By Simon Falush
LONDON (Reuters) - Commodity stocks and banks pushed the top share index slightly higher on Thursday as proposed fiscal stimulus measures in the United States helped boost the outlook for the global economy.
By 11:15 a.m., the FTSE 100 was 19.58 points or 0.3 percent, higher at 5,814.11 after falling 0.2 percent on Wednesday.
A proposal by U.S. President Barack Obama to extend tax cuts has lifted optimism among some investors that the world's largest economy will deliver decent growth in 2011.
This helped lift metal and crude prices and boosted heavyweight commodity stocks.
Miners Lonmin (Lonmin PLC) and Kazakhmys (KAZ Minerals PLC ORD 20P) added 2.8 percent and Eurasian Natural Resources (Eurasian Natural Resources COR) added 1.9 percent respectively while energy firms BG Group and Royal Dutch Shell (Royal Dutch Shell PLC 'A' Ord) gained 0.5 percent and 2.5 percent.
"It's a case of two steps forward and one step back, but there's a bit more confidence that there's some growth about and that's not a bad situation for equities," Neil Tong, head of UK equities at Alliance Trust said.
However he added that caution was likely to remain as government debt problems around Europe have yet to be resolved.
Banks were also mostly firmer, boosted by the improving risk appetite. Barclays (Barclays PLC) gained 2.3 percent while Lloyds Banking Group (Lloyds Banking Group PLC ORD 1) put on 1.2 percent.
Insurers were also stronger, with Prudential (Prudential PLC ORD 5P) adding 3.1 percent and Legal & General (Legal & General Group PLC ORD) up 2.2 percent.
Asia-focussed bank Standard Chartered was the top FTSE 100 laggard, however, down 2.9 percent, as the bank issued a trading update. Analysts highlighted cost growth exceeding income growth as a possible cause for investors' concern.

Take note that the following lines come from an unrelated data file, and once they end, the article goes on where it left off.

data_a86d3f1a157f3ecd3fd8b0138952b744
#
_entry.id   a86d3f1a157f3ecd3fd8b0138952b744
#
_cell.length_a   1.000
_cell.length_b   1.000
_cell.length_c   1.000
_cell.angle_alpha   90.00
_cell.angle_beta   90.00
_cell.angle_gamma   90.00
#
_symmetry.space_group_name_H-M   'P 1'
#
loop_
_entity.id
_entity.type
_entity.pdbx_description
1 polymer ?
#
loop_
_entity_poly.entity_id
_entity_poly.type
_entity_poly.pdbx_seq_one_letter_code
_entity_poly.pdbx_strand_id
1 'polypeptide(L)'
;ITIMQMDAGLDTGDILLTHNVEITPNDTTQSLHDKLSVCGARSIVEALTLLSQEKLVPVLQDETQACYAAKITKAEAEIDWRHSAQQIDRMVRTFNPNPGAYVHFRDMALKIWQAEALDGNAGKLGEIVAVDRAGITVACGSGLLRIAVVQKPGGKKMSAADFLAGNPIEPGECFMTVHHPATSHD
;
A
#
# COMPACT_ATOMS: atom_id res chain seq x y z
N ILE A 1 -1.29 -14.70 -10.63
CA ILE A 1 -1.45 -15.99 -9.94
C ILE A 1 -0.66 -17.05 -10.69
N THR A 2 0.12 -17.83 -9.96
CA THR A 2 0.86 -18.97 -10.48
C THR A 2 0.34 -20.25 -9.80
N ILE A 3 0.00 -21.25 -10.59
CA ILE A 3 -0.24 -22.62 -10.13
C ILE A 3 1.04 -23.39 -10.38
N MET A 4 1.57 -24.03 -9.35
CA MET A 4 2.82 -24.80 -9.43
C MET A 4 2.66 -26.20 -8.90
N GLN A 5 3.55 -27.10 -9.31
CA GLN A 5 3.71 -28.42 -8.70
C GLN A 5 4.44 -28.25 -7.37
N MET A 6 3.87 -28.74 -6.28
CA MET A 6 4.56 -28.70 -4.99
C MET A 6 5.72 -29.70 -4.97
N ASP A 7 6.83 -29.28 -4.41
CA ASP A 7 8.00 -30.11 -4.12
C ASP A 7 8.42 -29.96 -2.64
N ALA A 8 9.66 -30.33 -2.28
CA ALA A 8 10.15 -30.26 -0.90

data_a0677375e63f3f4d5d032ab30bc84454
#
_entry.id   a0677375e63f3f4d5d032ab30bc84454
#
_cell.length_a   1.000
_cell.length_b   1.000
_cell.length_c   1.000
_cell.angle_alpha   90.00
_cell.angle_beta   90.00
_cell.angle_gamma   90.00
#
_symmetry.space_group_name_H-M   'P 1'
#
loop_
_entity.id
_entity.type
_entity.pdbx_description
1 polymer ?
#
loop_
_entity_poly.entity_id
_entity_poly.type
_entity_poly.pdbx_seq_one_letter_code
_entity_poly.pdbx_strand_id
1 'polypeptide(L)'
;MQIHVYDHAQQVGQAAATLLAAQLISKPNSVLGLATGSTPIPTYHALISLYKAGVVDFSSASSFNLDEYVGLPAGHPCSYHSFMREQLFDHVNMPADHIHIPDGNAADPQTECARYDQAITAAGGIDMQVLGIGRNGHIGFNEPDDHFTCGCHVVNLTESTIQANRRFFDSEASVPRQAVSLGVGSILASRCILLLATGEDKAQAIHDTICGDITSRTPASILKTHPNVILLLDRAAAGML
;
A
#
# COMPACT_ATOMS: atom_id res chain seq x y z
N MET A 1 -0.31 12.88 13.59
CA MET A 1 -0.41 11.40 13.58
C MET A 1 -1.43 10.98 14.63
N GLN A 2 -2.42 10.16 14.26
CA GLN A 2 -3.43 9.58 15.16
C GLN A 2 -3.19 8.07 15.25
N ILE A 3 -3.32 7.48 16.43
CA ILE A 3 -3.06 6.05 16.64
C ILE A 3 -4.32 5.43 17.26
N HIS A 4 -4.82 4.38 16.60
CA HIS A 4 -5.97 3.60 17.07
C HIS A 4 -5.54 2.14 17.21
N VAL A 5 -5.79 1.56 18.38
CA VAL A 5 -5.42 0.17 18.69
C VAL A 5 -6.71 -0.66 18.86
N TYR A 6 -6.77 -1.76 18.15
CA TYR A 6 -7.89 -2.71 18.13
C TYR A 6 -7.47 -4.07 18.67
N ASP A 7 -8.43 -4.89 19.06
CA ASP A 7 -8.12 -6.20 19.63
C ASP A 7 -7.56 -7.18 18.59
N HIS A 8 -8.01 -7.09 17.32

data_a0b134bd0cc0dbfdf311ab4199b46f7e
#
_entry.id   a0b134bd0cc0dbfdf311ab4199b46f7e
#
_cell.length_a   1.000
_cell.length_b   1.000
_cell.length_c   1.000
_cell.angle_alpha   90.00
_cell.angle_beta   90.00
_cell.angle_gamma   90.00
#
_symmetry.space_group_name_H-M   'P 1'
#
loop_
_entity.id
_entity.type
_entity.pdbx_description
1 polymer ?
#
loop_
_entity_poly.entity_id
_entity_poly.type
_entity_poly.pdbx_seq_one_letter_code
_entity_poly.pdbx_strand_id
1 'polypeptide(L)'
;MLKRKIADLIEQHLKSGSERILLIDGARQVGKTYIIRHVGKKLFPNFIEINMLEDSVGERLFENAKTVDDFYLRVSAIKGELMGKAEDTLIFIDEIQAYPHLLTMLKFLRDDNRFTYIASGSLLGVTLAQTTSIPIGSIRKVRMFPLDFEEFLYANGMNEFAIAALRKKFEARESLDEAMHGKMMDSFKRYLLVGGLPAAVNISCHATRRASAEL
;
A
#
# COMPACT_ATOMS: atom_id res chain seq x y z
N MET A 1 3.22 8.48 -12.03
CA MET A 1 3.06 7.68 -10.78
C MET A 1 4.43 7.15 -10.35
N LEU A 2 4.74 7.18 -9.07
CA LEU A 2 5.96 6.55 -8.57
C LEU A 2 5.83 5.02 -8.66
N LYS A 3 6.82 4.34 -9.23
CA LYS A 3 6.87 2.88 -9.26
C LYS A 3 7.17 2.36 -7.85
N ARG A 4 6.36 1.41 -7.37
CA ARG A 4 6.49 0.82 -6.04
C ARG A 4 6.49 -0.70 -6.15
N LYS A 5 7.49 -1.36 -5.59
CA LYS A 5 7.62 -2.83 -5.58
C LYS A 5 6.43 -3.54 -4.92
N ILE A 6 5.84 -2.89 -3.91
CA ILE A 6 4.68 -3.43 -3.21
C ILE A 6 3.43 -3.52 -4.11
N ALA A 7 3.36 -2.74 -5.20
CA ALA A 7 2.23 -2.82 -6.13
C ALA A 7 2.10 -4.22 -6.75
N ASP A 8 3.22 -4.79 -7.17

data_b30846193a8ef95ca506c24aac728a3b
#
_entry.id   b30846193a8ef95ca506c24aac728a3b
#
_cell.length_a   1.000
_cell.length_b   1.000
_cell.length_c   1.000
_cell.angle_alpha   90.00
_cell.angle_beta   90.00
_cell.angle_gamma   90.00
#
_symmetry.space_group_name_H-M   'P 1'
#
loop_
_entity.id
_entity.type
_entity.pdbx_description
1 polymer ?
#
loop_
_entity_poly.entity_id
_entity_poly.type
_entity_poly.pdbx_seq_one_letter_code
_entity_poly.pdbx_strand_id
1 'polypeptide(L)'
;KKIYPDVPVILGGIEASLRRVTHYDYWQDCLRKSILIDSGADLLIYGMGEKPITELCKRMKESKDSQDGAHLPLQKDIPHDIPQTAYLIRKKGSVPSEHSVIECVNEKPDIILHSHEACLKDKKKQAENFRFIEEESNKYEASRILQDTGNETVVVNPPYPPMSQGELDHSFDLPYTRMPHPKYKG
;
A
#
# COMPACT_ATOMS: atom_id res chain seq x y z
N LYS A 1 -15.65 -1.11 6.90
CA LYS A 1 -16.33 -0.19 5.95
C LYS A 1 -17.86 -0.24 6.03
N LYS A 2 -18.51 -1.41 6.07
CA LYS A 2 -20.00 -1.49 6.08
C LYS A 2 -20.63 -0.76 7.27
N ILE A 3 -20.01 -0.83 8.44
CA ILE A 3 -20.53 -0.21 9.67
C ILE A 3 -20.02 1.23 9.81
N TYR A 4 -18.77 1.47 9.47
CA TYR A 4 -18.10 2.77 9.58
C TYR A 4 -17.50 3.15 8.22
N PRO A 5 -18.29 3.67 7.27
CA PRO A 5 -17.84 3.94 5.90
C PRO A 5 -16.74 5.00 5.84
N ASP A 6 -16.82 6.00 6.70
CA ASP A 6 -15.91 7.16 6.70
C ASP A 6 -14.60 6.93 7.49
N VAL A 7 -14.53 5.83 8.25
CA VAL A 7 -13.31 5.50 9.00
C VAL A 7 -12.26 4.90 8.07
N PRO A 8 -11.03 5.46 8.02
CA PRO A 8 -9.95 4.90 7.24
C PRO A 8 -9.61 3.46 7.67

Smith & Nephew , meanwhile fell 2.3 percent, retreating after strong gains on Wednesday which were prompted by bid speculation.
BANK OF ENGLAND WATCH
The Bank of England's Monetary Policy Committee decision is due at noon. The Bank is likely to hold interest rates at 0.5 percent and keep the 200 billion pounds of asset purchases that has been in place since February.
Overall, appetite for equities seemed relatively firm with investors seeing them as attractive relative to other asset classes.
"There's a chance that we will see a switch in asset allocation out of sovereign debt into equities, said Tong at Alliance Trust.
British house prices posted their first annual decline in a year in the three months to November, and prices fell 0.1 percent on the month, mortgage lender Halifax said.
Across the Atlantic, weekly U.S. jobless claims data is scheduled for release at 1:30 p.m., with U.S. October wholesale inventories due at 3 p.m.
Technical indicators look supportive, analysts said.
"The market found buying activity well above the key technical support levels... and appears poised to retest the previous swing high... near 5,840," Jonah Ford, an analyst at Autochartist, said in a note.
(Editing by Erica Billingham)